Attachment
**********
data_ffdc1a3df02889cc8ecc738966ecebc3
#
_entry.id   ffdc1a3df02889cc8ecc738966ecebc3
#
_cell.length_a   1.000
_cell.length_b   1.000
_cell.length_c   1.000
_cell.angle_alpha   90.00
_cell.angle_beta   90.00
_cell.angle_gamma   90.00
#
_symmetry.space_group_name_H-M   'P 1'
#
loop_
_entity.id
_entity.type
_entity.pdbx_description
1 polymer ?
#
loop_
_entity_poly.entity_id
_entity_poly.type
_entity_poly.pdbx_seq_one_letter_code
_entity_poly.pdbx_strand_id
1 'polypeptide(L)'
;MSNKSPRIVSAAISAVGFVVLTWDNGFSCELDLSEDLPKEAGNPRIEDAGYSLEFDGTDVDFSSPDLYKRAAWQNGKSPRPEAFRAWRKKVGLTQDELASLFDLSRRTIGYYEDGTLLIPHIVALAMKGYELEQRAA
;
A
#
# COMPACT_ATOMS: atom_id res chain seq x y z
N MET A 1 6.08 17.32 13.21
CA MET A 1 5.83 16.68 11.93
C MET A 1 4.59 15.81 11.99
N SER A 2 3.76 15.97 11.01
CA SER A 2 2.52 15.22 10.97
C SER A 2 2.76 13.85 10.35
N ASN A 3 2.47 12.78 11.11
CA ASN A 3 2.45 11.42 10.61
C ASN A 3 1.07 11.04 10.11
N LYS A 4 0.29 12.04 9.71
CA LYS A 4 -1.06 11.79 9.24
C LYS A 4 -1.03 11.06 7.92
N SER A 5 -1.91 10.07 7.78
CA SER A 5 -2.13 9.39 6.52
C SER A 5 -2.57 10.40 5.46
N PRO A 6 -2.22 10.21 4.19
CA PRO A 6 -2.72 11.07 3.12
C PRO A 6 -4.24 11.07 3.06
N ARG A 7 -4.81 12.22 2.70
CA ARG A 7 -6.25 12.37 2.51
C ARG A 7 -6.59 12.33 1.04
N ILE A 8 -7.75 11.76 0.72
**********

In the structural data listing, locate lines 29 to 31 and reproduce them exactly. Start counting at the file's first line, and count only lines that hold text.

#
# COMPACT_ATOMS: atom_id res chain seq x y z
N MET A 1 6.08 17.32 13.21